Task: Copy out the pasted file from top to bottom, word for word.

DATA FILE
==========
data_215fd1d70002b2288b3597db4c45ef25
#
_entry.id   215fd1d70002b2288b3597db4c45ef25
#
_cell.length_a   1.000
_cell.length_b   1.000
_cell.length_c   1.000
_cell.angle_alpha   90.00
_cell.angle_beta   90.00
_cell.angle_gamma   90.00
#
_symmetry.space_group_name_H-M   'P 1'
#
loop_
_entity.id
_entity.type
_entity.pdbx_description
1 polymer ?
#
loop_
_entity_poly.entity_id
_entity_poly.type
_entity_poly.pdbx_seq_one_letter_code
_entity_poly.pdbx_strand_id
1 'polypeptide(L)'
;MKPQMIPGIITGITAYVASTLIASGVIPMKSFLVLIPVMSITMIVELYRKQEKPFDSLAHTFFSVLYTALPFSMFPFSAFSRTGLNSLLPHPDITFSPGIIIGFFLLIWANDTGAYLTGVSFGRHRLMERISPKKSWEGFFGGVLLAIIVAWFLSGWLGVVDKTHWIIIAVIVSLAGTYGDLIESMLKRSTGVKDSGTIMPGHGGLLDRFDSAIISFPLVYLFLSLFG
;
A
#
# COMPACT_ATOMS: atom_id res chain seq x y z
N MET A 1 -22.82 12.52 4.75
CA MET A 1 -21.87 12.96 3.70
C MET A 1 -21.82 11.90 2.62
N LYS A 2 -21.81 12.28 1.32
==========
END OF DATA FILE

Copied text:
data_215fd1d70002b2288b3597db4c45ef25
#
_entry.id   215fd1d70002b2288b3597db4c45ef25
#
_cell.length_a   1.000
_cell.length_b   1.000
_cell.length_c   1.000
_cell.angle_alpha   90.00
_cell.angle_beta   90.00
_cell.angle_gamma   90.00
#
_symmetry.space_group_name_H-M   'P 1'
#
loop_
_entity.id
_entity.type
_entity.pdbx_description
1 polymer ?
#
loop_
_entity_poly.entity_id
_entity_poly.type
_entity_poly.pdbx_seq_one_letter_code
_entity_poly.pdbx_strand_id
1 'polypeptide(L)'
;MKPQMIPGIITGITAYVASTLIASGVIPMKSFLVLIPVMSITMIVELYRKQEKPFDSLAHTFFSVLYTALPFSMFPFSAFSRTGLNSLLPHPDITFSPGIIIGFFLLIWANDTGAYLTGVSFGRHRLMERISPKKSWEGFFGGVLLAIIVAWFLSGWLGVVDKTHWIIIAVIVSLAGTYGDLIESMLKRSTGVKDSGTIMPGHGGLLDRFDSAIISFPLVYLFLSLFG
;
A
#
# COMPACT_ATOMS: atom_id res chain seq x y z
N MET A 1 -22.82 12.52 4.75
CA MET A 1 -21.87 12.96 3.70
C MET A 1 -21.82 11.90 2.62
N LYS A 2 -21.81 12.28 1.32